What kind of music do animals like best? The effect of music on animals is often species specific and depends on the nature of the music offered and the personality of the listener. Mozart played for laboratory rats lowers their blood pressure; lab rodents learn better when exposed to music; gorillas in a zoo prefer nature sounds to either classical or rock. Music is also used in agricultural settings. Dairy cows hearing classical music more readily approach their stalls in a milking parlor They show less stress and produce more milk.

Dogs, popular as pets, are a focus of study. Researchers conclude that classical music with its regular rhythm and melodies calm dogs in stressful environments. Vivaldi’s Four Seasons was found to be particularly beneficial.

In 2015, a psychology professor and a cellist/composer captured media attention. They found that while cats are happy to ignore “human” music, they are responsive to music composed especially for felines. “Music for Cats” features bird chirps, crescendos of purring and the sucking sound that accompanies feeding and elicits enthusiastic (for a cat) responses.

Do animals create music? Humans appreciate animal sounds, whether or not recognized as music. Humpback whales produce a variety of sounds:  moans, cries, groans and snores. Whales string these together to form “songs,” melodic at times and lasting up to half an hour.  These songs, haunting and otherworldly, vary among pods  in different regions and undergo gradual change from year to year. 

Music inspired by animal sounds: 19th-century Romantic composer, Camille Saint-Saëns composed The Carnival of the Animals, a piece he acknowledged as written “for fun” when he should have been working on his symphony. Scored for a dozen instruments, he offers colorful musical pictures of fourteen creatures including a tortoise and a kangaroo.

Composers have imitated animal sounds in compositions. Vivaldi’s flute concerto, The Goldfinch, Handel’s The Cuckoo and the Nightingale and Beethoven’s Piano Sonata No.25 (Cuckoo) are just a few classical compositions quoting bird song.

Humans and animals share: The “Animal Band” is a group of four volunteer musicians in Madrid. They play monthly concerts exclusively for animal audiences in Spain’s capital, in the countryside around the city, in farms and in animal sanctuaries. Performing where animals are offered for adoption is also an important venue.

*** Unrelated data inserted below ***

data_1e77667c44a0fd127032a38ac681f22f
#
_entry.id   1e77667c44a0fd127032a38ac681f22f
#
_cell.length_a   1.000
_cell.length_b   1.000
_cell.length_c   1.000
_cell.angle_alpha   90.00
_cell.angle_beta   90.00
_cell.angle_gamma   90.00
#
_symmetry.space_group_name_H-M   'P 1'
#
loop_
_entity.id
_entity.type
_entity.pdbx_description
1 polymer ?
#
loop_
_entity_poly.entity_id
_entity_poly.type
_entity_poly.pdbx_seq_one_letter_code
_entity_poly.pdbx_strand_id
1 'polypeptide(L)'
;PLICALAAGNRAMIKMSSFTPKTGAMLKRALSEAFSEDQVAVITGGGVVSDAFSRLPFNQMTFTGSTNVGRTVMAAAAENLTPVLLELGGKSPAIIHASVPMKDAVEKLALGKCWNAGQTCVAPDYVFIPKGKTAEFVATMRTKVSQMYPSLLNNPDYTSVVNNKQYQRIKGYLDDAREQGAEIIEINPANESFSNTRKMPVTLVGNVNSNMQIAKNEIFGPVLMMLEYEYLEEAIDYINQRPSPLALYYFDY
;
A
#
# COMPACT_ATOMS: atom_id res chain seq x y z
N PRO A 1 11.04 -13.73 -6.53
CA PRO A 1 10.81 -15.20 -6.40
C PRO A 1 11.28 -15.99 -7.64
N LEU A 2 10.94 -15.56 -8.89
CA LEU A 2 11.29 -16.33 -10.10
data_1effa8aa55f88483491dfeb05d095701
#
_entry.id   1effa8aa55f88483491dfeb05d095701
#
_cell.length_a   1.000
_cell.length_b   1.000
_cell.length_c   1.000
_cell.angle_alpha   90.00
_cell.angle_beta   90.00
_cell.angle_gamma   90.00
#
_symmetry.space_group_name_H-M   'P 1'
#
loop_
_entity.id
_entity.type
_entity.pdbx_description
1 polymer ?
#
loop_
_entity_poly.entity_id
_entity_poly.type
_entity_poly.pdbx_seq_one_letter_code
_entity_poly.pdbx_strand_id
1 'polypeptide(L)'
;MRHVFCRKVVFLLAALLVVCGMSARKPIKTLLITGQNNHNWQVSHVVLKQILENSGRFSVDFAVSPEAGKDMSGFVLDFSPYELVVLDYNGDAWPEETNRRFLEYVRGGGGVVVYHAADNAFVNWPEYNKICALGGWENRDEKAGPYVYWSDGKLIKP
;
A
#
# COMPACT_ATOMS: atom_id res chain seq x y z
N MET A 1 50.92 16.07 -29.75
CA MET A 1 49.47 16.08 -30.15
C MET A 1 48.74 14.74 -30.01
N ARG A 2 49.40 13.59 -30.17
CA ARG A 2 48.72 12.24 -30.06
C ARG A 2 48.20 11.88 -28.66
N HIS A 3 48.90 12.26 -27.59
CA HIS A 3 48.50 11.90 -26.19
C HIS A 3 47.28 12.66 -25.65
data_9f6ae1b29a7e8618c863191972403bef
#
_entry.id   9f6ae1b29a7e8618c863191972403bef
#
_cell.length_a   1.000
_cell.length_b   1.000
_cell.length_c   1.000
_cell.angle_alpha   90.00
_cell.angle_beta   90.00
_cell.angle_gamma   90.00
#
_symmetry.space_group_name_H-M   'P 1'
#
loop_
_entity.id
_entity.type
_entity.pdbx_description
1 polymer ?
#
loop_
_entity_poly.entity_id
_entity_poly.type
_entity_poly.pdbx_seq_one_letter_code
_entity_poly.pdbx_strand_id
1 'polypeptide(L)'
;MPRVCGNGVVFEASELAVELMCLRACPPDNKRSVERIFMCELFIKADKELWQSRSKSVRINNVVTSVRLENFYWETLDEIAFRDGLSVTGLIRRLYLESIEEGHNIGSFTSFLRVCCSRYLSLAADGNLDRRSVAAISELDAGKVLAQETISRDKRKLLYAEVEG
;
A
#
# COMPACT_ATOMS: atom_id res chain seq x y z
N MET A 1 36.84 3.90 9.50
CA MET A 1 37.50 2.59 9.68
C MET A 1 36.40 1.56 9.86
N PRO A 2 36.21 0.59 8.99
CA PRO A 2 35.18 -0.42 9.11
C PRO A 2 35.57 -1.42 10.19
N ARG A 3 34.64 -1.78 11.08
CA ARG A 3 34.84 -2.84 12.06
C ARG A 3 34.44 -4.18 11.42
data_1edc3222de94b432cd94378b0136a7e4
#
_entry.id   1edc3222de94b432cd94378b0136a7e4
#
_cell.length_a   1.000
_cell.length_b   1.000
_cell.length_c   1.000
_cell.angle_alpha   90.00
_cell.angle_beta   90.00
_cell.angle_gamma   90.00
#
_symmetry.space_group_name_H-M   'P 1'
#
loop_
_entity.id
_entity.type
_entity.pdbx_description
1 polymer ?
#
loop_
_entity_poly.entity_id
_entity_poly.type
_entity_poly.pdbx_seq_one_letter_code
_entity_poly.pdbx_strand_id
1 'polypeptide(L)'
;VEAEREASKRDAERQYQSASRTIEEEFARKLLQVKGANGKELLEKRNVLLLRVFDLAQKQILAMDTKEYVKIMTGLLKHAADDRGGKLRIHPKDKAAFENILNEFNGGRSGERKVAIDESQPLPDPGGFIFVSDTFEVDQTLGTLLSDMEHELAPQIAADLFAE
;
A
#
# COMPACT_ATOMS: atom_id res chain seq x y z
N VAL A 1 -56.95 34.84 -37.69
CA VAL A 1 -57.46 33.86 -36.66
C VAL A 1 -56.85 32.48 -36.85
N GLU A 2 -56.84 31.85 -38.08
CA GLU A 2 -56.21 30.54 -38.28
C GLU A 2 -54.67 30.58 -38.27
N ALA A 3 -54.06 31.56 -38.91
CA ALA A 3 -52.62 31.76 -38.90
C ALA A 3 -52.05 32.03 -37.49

One band member describes having played for donkeys, cows, meerkats and bulls, and says that each animal’s reaction is unique. He observes that mammals seem to have an affinity for stringed instruments while birds might react to wind sounds like the saxophone. Animals will come close during a performance to sniff the instruments or, lacking interest, simply walk away. They acknowledge that there’s no way of knowing what the animals feel but the band presents music with the hope of giving pleasure.

Veterinarians: Many veterinarians played music in youth and now this activity is an adjunct to professional life. They perform as individuals, in chamber groups and, like  several dozen students and practitioners, have formed the Australian Veterinary Orchestra, an ensemble that plays nationally recognized concerts.

Music is widely available. Commercial music services offer curated musical “soundscapes” to calm clients in the veterinarians’ waiting room, operatory or kennel. The nonprofit Rescue Animal Mp3 Project, begun by a holistic veterinarian in Ohio, sponsors music in 1350 shelters in 50 states and report 100% less barking when music fill the kennels. Dogs – and staff -- seem to respond with a new sense of serenity.

There are stories of how music has touched an animal. A composer in Seattle knew that his elderly and ailing cat was approaching end of life. One afternoon the musician greeted his dozing cat then sat at his piano to work on a composition. As he began to play, the cat rose, appeared to listen to the music then returned to his basket where his life slipped away.

Music surely has meaning for all…